Why Film?

It's difficult to write a sensible, measured text on why one chooses to use film, without descending into paroxysms of cliché and nostalgia for "the good old days, where everything involved skill and attention to detail and whatnot...".

 

I love the ease and cost effectiveness of digital photography, and the way it provides a huge platform for a far wider participation in photography. It's the single biggest positive influence on the democratisation of photography.

My choice in using film is threefold:

- it makes you more deliberate in your photography

- it increases the proportion of photographs that become "keepers"

- digital photography still has a long way to go to replicate the analogue effect

Deliberate photography appeals to me because, having looked through my iPhone at the combined output of my digital cameras and iPhone-ography over the years, there are close to 18,000 images from the course of 20 years, and that's after an initial pruning around 3 years ago. There's likely around 6,000 of those images that I actually would keep, but because they take up no physical space, and because they cost "nothing" to take, and because of the effort of trawling through the library and pruning again, there they likely will languish, invisible and uncared for. That's not what I want for my photography. I want to increase the proportion of images that I make, which I want to keep. And look at, again and again.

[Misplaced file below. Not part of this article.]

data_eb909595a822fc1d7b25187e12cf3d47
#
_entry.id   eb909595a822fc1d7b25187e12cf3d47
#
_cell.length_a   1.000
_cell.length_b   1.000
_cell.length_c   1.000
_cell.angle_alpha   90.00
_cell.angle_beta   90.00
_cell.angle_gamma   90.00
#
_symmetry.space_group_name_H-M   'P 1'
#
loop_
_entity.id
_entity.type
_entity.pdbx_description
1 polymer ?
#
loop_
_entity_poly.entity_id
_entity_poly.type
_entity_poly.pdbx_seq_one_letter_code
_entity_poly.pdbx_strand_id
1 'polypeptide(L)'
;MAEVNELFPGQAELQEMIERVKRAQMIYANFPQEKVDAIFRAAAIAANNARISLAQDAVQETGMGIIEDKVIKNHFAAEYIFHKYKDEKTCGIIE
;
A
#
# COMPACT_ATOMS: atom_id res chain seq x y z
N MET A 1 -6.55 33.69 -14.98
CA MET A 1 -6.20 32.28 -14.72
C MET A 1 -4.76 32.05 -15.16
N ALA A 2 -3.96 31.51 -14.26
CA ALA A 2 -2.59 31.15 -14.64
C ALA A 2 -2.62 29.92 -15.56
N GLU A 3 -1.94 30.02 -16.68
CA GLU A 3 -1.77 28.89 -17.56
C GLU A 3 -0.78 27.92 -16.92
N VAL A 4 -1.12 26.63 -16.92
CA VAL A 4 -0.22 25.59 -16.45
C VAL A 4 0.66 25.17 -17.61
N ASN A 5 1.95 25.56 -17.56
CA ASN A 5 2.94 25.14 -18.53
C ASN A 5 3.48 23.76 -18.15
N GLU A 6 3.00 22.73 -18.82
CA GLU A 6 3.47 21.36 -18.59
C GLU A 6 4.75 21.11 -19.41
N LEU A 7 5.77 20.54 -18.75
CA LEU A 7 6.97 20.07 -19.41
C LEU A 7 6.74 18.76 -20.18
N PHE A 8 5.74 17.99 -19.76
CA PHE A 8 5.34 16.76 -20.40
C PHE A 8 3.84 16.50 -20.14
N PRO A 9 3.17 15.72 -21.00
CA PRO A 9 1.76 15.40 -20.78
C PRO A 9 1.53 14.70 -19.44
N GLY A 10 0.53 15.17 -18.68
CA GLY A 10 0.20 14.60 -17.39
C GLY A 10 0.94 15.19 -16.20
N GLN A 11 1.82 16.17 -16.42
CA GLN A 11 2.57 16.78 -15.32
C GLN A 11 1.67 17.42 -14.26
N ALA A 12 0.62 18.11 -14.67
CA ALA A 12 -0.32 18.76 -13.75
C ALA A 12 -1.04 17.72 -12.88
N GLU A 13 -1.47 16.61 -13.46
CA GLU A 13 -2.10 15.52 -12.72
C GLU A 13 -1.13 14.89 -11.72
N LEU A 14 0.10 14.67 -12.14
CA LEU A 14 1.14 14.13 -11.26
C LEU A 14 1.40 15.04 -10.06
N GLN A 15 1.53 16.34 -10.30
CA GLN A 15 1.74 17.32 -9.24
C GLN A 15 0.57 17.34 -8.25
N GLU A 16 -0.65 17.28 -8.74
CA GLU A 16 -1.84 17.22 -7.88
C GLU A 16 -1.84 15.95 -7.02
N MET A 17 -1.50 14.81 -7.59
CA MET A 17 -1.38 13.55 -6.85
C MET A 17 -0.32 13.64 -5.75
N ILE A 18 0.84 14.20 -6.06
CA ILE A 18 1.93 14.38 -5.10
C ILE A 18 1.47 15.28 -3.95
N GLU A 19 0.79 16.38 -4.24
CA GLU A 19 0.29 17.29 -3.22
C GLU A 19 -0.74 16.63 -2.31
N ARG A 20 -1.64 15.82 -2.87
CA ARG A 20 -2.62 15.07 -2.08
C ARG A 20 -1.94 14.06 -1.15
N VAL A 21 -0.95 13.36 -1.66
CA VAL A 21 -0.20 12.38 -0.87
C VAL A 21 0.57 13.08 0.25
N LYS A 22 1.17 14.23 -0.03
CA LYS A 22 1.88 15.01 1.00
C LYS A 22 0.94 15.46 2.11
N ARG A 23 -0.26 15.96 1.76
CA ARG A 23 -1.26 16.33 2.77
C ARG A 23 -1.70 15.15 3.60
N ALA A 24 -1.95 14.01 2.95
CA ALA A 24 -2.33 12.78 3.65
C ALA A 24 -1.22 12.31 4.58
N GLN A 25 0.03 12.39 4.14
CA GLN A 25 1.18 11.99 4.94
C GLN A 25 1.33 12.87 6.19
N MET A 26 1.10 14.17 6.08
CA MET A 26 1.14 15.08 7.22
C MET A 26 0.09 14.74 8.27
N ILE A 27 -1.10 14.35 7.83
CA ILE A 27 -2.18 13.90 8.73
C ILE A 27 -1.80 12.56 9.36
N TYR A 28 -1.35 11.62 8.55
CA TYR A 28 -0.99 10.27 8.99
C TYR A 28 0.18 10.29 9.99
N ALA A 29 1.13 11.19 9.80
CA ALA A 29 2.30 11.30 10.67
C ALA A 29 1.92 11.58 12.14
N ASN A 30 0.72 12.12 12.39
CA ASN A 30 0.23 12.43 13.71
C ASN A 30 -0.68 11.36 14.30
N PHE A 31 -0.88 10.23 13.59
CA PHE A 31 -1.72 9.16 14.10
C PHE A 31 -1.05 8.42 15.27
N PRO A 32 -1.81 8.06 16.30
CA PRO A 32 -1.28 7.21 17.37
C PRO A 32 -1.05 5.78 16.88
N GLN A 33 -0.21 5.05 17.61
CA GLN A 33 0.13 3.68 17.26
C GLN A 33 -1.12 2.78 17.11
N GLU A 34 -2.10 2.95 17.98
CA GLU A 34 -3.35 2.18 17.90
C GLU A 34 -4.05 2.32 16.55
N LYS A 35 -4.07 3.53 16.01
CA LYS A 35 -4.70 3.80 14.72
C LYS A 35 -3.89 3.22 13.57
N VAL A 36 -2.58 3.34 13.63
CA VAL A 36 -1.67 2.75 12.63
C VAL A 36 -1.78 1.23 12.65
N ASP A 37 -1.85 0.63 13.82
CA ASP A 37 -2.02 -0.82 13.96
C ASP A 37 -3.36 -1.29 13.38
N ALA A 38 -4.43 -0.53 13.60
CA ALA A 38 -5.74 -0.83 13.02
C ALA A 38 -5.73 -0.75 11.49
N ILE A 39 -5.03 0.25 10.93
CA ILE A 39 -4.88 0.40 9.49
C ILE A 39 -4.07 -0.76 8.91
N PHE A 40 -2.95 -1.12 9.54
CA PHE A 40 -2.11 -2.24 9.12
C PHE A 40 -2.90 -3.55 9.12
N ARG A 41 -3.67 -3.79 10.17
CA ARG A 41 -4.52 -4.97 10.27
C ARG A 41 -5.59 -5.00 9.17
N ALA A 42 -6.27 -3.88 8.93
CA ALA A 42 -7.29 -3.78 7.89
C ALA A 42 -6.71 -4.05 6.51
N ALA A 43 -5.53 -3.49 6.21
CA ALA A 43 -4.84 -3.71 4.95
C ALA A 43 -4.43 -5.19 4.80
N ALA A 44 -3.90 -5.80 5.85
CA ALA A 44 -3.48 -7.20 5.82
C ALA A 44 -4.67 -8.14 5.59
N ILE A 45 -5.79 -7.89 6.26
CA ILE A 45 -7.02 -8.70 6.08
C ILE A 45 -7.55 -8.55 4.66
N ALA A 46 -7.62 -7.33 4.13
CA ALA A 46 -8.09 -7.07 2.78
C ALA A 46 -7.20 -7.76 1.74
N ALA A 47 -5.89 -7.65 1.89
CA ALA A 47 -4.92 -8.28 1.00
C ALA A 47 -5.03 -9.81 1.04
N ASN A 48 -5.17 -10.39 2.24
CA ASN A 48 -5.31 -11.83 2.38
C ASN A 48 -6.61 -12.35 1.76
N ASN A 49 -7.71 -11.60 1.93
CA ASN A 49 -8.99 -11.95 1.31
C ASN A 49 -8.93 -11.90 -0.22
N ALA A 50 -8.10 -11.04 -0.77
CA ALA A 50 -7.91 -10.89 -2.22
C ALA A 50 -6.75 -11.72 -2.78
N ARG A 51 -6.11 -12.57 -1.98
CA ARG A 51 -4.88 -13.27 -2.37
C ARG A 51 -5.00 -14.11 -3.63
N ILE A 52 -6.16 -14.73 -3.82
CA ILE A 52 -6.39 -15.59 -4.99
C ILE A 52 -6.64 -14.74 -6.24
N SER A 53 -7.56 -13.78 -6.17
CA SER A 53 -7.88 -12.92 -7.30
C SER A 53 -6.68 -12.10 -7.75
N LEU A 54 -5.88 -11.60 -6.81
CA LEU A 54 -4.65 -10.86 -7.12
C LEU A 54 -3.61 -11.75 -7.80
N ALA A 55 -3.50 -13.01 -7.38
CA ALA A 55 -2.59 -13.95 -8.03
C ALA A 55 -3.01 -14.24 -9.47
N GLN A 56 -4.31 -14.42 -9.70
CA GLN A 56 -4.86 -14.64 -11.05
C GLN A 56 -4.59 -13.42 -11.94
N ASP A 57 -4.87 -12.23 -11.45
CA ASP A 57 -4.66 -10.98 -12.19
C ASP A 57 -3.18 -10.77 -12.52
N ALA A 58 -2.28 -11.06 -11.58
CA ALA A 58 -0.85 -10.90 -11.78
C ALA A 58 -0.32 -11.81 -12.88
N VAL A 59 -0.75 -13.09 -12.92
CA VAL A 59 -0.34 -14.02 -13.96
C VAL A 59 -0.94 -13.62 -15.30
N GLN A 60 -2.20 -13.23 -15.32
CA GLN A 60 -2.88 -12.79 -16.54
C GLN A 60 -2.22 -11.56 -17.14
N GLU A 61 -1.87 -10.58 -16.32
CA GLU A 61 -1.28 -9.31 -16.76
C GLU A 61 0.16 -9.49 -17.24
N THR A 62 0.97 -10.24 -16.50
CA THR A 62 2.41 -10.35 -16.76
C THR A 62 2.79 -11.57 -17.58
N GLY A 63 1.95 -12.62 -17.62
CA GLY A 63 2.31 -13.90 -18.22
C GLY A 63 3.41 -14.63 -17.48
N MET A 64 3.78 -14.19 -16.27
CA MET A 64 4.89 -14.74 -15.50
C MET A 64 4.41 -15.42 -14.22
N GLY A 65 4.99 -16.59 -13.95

The analogue, grainy film effect is something akin to the discussion around CD vs vinyl, FM vs DAB, 576p vs full HD. I remember all of these arguments, divisive as the questions were, and I kept thinking - why can't they co-exist. And in the case of vinyl, there's been a renaissance - albeit fairly niche - in the same vein as analogue photography has been seeing a renaissance. Granted, in the same way that vinyl has become far more expensive, so has the cost of film - consumables, development, scanning, printing. So in a way, while digital democratised photography, it's also alienated film from a whole generation of young, potentially interested amateurs. But to get back to the point - film just handles shadows and highlights better, as well as the gradations between those points, than digital. Digital clips too quickly, shadows fall off, highlights blow out and there's nothing that can be recovered. If I mess up an exposure (and I still do, though not as frequently as when I first started), I can recover the highlights or shadows in post production. And film grain just feels a bit more natural than digital sensor noise. It's more random.

At the end of the day, it's a combination of deliberation, tactility and physicality: the meditative state you enter when making a photograph on film, zen like, composing, metering, making tough exposure decisions - do I have enough range on this film, or am I going to have to sacrifice shadows, or highlights, for this shot; does the shot warrant that sort of sacrifice or should I wait for another time to make that picture? - clicking (or rather, pressing rather firmly on certain cameras) the shutter, the physical thunk of the mirror (in the case of the Kiev 60, rather a large one!), winding the film and cocking the shutter. Rewinding and unloading the film, marking push or pull notes on the roll/canister. Posting the films to the lab... and then the waiting... the patience as you wait to see if you got the shots you wanted.

That's why I shoot film.

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